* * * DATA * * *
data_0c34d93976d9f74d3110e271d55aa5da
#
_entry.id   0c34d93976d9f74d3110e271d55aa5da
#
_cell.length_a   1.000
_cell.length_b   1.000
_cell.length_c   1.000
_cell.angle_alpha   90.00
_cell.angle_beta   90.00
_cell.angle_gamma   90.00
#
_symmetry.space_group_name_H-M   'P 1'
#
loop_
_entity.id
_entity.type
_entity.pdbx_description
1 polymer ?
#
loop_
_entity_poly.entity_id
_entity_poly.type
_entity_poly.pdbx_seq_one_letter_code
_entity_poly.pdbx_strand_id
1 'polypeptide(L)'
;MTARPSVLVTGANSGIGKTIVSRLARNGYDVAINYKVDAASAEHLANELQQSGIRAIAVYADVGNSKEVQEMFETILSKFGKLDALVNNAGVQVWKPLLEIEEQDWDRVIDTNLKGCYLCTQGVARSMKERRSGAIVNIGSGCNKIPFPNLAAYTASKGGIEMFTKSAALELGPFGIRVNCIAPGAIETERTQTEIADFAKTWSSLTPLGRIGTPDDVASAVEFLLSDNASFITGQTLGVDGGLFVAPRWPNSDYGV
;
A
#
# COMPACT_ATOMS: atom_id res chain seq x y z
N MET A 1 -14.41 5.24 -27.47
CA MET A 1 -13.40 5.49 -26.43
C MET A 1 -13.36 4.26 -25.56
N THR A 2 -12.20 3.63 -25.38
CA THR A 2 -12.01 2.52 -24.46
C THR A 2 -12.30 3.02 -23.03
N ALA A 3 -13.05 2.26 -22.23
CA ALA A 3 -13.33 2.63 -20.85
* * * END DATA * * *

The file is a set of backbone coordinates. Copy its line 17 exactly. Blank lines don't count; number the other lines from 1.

_entity.pdbx_description